I have never been a fan of capitalism; those who know me or have read my writings know that I have on numerous occasions berated capitalism as an economic approach, or as a political theory that is inspired by this economic approach. Nevertheless, I realize that I live in a capitalist society and I have to conform to certain aspects of this theory in order to survive.
With this in mind, I will say that I don’t hate every bit of capitalism. The collateral or unintended effects of this theory can often be positive towards societies, especially third-world countries to which we usually view as culturally ‘backwards’.
Take for example, an article from the New York Times that looks at women in Pakistan joining the work force out of necessity, and despite fervent opposition from the men:
Necessity Pushes Pakistani Women Into Jobs and Peril
Some of the important things to be noted from the article are:
– Most of the women are getting service sector jobs because the males in the family are not making enough money to keep up with inflation
– This phenomenon is currently mostly only limited to the city of Karachi, the country’s largest city
– KFC’s employment of women has risen 125 percent in the past 5 years; KFC currently employs 90 percent men
– Pakistan currently ranks 133 out of 134 countries on the Global Gender Gap Report’s list of women’s economic participation
– Women who choose to join the service sector workforce do so at their own peril because they face constant harassment, mostly from conservative men who disapprove of their behavior
Note that the women are joining the work force not out of “nascent feminism”, as the article says, but out of economic necessity.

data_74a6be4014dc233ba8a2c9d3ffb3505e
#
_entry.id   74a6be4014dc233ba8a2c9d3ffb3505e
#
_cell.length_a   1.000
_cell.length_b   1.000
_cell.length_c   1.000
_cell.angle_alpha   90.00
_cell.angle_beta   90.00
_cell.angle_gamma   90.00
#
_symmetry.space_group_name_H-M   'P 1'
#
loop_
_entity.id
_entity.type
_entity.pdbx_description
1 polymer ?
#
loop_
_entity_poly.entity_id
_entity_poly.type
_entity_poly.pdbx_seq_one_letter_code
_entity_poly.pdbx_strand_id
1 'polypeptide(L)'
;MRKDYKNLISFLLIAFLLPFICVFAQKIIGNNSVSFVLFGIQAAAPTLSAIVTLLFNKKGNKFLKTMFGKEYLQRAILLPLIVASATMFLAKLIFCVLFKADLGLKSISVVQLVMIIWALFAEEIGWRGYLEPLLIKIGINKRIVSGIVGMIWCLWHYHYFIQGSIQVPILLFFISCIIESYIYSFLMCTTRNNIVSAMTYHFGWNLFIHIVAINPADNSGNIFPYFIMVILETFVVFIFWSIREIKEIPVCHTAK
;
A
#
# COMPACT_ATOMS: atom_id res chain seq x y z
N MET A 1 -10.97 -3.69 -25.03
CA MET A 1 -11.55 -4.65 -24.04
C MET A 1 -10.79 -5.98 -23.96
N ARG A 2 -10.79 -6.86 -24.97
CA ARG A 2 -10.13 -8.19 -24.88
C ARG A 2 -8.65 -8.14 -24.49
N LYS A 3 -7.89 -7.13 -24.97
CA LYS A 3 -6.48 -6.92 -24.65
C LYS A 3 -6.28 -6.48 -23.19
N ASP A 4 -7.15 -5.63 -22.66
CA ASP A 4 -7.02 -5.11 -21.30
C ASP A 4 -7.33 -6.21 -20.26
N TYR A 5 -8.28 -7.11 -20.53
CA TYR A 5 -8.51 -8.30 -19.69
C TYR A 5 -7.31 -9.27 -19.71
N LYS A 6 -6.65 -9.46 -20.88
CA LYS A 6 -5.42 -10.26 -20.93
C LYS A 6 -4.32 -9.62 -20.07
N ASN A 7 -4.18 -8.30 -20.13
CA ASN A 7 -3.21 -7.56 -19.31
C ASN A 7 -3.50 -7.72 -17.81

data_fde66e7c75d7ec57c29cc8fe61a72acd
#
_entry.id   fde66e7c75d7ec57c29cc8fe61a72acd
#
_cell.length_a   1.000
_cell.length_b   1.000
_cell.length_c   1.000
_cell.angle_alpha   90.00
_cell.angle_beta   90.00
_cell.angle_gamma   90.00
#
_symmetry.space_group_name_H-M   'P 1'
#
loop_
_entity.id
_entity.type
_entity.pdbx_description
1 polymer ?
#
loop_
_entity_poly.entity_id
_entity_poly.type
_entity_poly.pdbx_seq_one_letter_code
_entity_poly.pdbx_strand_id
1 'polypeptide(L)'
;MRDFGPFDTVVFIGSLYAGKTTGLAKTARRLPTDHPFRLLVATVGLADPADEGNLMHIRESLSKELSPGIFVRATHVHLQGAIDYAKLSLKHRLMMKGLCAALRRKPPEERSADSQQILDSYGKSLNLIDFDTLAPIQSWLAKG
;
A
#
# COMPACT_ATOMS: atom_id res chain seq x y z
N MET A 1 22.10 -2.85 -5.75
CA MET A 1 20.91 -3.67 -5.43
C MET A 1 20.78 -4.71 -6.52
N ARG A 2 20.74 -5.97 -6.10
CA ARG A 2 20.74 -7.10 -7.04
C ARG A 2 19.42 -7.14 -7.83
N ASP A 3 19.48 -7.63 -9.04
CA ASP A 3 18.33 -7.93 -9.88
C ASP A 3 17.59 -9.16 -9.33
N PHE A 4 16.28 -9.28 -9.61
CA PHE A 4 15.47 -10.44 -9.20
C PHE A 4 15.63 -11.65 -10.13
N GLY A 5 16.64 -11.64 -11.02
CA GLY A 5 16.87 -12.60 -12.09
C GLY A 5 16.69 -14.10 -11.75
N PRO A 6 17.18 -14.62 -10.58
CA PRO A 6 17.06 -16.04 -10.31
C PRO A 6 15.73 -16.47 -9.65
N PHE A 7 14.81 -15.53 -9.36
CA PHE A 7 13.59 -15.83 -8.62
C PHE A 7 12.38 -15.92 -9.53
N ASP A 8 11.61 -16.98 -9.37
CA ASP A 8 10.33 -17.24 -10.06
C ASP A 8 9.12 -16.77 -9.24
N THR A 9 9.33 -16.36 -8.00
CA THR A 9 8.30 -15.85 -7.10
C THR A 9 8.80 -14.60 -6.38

The issue of money is breaking down one of the toughest cultural barriers we have today, that being sexism.
Many of these women would probably still have not left their house had their families not have been in dire need of extra income.
Am I suggesting that capitalism is the solution to combating long-entrenched cultural / religious values? No, because judging from the article’s interviews, the newly-working women themselves have not realized the political significance of them working out in the open in such a culturally conservative country. Yes, they get heckled and they realize that they are doing something that few in their country would even dream of doing, but they are not entirely aware of the fact that they are now part of a centuries-long movement to increase equality between men and women in third world countries.
The ‘money problem’, therefore, serves somewhat as a catalyst for a feminist movement to take off. Only by educating these women, and letting more of them know that working alongside men is now possible, can this actually be called an advance for the feminist movement.